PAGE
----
The gun in the toilet
Baghdad -- When the coronavirus started spreading in neighboring Iran in February, Iraqis immediately turned to sarcasm. One comment stood out: what could it possibly do to us? We have seen it all.
It was my first time back in Baghdad since being posted there in 2014. The city was so different. Yet it hadn’t changed at all.
Despite the relatively stable security situation, casually interrupted by protest clashes and rockets targeting bases hosting US soldiers, the one feeling that was still common amongst its citizens was frustration.
I had been posted to Baghdad between 2011 and 2014, when the city was ruled by car bombs and was besieged by death.
Morgues were visited on a daily basis, where Iraqi families would struggle to identify their loved ones randomly killed in ice cream shops, restaurants, schools, theaters... Everyone had lost someone.
In June 2014, weeks before I left the city, the Islamic State group took over Mosul, driving the country into an even darker tunnel. But defeating IS four years later opened a window of hope.
When I returned this February on an assignment, Baghdad looked as if it was finally catching a breath after a marathon of turbulences that lasted for four decades, since Saddam Hussein came to power.
Just before the novel coronavirus started forcing people to stay at home, fancy cars were roaming the Tigris corniche at night, mesmerizing old houses were being renovated, families peacefully sharing meals at newly opened restaurants, and couples holding hands while walking the streets of the vibrant al-Mansour area on Valentine’s Day.
Many social taboos have been broken over a short period of time. 32-year-old Ahmad told me that the relative calm made people realize that there is more to life than fighting death everyday. “Dignity”, he said.
In an oil rich country where 65% of the population is under 25, young men and women were aspiring to enjoy the same lifestyle of neighboring countries. “I want a country” became the slogan of the protests that broke out in October.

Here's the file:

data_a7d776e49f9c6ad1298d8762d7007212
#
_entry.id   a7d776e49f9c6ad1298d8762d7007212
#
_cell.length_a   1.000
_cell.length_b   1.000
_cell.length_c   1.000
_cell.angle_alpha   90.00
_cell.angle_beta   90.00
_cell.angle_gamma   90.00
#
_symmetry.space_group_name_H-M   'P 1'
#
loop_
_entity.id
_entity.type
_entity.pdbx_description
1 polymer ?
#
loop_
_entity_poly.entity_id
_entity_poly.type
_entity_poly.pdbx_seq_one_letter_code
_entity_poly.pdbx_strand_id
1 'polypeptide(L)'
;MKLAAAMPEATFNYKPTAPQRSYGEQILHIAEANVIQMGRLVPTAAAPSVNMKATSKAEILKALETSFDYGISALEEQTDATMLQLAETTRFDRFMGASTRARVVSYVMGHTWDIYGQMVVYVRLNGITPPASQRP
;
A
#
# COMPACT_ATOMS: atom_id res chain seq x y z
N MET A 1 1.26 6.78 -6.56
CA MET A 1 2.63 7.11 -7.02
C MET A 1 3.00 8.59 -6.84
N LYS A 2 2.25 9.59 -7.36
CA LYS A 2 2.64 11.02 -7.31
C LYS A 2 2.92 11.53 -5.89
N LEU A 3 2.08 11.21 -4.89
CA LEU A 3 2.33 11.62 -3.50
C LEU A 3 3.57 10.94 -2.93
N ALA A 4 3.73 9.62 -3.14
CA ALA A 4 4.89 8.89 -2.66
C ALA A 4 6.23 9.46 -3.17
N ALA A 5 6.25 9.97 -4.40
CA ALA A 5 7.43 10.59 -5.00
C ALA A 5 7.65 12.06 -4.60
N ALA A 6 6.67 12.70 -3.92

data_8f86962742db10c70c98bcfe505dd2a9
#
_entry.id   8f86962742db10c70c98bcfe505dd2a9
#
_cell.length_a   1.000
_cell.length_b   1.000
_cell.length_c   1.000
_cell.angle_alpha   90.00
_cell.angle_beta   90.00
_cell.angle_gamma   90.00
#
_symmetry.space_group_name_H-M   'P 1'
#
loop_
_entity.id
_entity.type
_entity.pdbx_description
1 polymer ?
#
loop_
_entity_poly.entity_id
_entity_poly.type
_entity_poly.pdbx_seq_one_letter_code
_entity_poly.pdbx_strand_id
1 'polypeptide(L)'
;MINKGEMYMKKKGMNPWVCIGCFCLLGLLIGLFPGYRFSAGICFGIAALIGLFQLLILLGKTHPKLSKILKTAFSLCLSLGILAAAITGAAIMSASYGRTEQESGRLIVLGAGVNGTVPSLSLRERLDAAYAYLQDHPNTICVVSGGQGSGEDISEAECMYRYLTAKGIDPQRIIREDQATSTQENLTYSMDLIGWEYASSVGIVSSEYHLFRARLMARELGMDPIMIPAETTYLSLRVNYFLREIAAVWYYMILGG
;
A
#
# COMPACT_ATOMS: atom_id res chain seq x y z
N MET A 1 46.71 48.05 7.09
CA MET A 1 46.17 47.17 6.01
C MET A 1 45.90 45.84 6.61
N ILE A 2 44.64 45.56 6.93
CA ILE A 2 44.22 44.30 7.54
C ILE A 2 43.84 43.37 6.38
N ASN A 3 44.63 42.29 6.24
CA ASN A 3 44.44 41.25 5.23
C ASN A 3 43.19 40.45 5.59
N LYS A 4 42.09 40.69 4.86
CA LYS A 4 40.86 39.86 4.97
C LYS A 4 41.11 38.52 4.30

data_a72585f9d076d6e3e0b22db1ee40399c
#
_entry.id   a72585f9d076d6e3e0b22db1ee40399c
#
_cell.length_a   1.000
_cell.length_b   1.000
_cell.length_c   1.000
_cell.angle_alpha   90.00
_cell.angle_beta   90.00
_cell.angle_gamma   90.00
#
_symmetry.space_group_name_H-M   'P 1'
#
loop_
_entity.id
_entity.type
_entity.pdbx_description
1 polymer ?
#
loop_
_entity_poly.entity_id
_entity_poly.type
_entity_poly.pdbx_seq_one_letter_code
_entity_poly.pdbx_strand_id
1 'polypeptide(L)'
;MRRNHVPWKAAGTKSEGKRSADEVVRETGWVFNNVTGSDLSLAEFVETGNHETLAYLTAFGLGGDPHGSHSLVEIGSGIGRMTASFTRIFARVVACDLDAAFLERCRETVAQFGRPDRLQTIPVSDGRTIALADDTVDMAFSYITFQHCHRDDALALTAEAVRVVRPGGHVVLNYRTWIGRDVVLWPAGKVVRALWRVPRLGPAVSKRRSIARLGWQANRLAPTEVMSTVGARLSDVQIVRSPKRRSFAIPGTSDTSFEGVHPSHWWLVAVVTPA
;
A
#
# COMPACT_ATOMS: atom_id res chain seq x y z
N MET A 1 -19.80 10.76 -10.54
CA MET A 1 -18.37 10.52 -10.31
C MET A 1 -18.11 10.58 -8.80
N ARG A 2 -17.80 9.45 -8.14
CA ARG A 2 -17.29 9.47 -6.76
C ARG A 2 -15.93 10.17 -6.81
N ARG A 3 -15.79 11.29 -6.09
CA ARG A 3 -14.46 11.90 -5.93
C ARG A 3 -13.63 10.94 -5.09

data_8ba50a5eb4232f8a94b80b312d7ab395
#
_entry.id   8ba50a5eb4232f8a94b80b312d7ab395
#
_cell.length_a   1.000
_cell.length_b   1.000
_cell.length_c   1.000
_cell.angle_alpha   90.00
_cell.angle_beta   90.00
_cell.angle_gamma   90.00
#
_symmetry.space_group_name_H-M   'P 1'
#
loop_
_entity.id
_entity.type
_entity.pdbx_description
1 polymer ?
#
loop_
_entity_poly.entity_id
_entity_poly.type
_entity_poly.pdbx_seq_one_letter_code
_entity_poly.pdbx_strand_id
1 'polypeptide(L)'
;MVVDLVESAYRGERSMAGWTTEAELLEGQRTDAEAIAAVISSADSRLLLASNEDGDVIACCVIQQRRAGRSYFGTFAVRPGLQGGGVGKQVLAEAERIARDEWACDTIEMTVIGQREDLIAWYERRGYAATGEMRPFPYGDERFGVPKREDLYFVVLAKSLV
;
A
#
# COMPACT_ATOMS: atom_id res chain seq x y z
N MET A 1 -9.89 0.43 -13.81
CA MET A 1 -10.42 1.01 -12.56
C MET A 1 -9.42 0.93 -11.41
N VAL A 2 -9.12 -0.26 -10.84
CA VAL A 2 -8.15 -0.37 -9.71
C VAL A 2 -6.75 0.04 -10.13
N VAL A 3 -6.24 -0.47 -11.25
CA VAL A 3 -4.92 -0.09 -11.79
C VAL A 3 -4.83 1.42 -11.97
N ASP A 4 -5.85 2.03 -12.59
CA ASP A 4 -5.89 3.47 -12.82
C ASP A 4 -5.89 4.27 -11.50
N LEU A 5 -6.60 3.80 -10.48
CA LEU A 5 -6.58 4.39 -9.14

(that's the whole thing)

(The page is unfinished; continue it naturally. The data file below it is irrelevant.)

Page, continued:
But corruption remains one of the main challenges. It became so rooted after the US-led 2003 invasion that nothing could be achieved without a bribe. Even ministries were won by the highest bidder.
Sectarianism, lack of basic services, militias controlling businesses, absence of medical care that forced families to travel abroad for treatment, all pushed Iraqis to the edge of depression and desperation.
Many Baghdad residents wanted to leave in 2014, and many still want to escape the endless frustration, deepened recently by the deaths caused by the coronavirus that by end of March had claimed more than 40 victims in their country and more than 2,600 in neighboring Iran.
In the historical al-Mutanabi street in central Baghdad, Ali, born in the 1940s, made his living out of colorful suits, flowery ties, and a young photo of himself attached to a motorcycle decorated with plastic flowers.
Standing in the shadow of a statue for the famous Arab poet l-Mutanabi, Ali told me that Baghdad was, and should be again, just like him. “Clean and cheerful”, he said.
But the city looked years away from that.
On my first night back in February, I went out to have dinner in a charming restaurant.
A man was impatiently waiting for his date, couples and friends loudly chatting and laughing, and a family had gathered around a table celebrating with a yellow cake what looked like the birthday of their little son.
I felt a comfort that I had never experienced when I was based there.
But the moment lasted only until I went to the toilet.
Over a metal garbage can, in the corner of the small space, against the background of the sky blue/pink roses wallpaper, someone had left his black gun.
It was a simple reminder that I was still in the same Baghdad I left six years ago.